Structure-independent proton transport in cerium(III) phosphate nanowires

Péter Pusztai, Henrik Haspel, Ildikó Y. Tóth, Etelka Tombácz, Krisztina László, Ákos Kukovecz, Zoltán Kónya

Research output: Contribution to journalArticle

9 Citations (Scopus)

Abstract

Understanding of water-related electrical conduction is of utmost importance in applications that utilize solid-state proton conductors. However, in spite of the vast amount of theoretical and experimental work published in the literature, thus far its mechanism remained unsolved. In this study, the structure-related ambient temperature electrical conduction of one-dimensional hydrophilic nanostructures was investigated. Cerium phosphate nanowires with monoclinic and hexagonal crystal structures were synthesized via the hydrothermal and ambient temperature precipitation routes, and their structural and surface properties were examined by using high-resolution transmission electron microscopy, X-ray diffractometry, nitrogen and water sorption, temperature-programmed ammonia desorption, and potentiometric titration techniques. The relative humidity (RH)-dependent charge-transport processes of hexagonal and monoclinic nanowires were investigated by means of impedance spectroscopy and transient ionic current measurement techniques to gain insight into their atomistic level mechanism. Although considerable differences in RH-dependent conductivity were first found, the distinct characteristics collapsed into a master curve when specific surface area and acidity were taken into account, implying structure-independent proton conduction mechanism in both types of nanowires.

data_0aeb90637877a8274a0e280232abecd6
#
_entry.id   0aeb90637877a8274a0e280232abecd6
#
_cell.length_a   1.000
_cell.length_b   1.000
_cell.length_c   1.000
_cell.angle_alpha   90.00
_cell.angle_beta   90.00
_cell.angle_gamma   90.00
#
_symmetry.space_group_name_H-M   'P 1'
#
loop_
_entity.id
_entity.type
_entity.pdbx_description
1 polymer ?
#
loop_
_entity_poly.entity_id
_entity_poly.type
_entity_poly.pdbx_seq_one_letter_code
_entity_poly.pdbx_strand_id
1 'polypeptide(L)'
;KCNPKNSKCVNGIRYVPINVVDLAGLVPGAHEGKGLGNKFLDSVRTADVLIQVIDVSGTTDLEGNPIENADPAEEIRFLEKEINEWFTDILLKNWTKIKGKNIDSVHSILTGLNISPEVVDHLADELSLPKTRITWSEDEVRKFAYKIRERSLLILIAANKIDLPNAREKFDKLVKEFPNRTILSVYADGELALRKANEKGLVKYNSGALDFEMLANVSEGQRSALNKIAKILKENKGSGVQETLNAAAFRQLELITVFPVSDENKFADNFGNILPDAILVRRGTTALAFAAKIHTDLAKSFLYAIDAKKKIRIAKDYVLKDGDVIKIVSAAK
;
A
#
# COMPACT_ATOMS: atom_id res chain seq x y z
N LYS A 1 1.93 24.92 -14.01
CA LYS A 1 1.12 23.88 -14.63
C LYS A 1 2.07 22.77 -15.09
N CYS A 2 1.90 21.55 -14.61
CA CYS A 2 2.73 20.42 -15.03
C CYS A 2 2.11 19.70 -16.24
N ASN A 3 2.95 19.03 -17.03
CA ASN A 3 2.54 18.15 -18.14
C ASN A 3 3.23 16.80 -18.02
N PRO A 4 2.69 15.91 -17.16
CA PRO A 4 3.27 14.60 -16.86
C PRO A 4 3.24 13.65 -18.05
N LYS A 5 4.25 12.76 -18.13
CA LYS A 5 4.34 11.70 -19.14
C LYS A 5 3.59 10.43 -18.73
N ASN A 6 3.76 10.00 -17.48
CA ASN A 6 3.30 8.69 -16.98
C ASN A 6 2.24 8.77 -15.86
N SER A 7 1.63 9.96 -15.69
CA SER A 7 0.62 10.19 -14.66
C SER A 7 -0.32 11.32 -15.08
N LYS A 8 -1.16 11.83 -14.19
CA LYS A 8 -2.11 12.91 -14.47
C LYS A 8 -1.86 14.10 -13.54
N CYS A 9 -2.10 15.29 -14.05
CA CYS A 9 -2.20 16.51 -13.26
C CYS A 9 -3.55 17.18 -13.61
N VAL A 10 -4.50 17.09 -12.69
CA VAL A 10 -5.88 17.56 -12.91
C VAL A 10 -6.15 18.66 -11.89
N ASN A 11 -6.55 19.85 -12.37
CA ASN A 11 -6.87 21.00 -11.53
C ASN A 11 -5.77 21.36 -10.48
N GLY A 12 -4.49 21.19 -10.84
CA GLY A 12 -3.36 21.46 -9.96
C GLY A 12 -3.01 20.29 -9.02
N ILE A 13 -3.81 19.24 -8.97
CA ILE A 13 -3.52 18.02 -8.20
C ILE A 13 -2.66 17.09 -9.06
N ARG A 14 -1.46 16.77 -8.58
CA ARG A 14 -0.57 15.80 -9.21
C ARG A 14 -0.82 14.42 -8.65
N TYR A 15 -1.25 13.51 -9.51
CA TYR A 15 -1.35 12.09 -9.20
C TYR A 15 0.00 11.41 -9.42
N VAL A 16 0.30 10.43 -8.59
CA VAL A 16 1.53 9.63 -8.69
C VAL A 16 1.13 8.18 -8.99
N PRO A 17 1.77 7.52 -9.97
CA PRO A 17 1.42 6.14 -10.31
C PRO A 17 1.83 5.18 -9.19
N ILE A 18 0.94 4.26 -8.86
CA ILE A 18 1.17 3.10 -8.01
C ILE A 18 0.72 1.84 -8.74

Original languageEnglish
Pages (from-to)9947-9956
Number of pages10
JournalACS Applied Materials and Interfaces
Volume7
Issue number18
DOIs
Publication statusPublished - May 13 2015

Keywords

  • cerium phosphate
  • fuel cell membrane
  • impedance spectroscopy
  • master curve
  • proton conduction
  • surface acidity

ASJC Scopus subject areas

  • Materials Science(all)

Fingerprint Dive into the research topics of 'Structure-independent proton transport in cerium(III) phosphate nanowires'. Together they form a unique fingerprint.

  • Cite this